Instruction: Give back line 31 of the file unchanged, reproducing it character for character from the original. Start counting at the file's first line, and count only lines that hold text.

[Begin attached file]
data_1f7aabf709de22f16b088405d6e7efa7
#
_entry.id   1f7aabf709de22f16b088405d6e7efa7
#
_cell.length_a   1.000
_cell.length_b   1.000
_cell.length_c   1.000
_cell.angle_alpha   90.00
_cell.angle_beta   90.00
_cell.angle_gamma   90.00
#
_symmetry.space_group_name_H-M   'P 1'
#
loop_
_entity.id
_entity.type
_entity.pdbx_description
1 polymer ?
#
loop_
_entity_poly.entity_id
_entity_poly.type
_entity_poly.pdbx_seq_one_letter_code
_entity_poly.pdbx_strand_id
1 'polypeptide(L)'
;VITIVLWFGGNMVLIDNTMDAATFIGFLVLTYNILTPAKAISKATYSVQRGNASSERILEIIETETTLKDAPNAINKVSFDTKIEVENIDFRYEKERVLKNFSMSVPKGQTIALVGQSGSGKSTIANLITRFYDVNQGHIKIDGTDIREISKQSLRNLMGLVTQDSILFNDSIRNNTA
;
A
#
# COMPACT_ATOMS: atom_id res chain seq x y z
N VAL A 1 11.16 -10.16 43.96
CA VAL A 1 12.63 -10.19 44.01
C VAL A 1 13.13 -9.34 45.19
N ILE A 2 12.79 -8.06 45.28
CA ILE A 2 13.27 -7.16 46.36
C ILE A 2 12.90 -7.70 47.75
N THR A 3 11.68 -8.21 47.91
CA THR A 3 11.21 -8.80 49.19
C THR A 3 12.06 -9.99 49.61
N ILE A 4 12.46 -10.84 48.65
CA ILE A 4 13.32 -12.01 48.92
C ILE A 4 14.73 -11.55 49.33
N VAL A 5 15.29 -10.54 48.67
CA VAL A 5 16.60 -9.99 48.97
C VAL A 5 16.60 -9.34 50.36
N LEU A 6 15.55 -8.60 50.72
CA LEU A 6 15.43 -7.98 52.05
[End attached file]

N VAL A 1 11.16 -10.16 43.96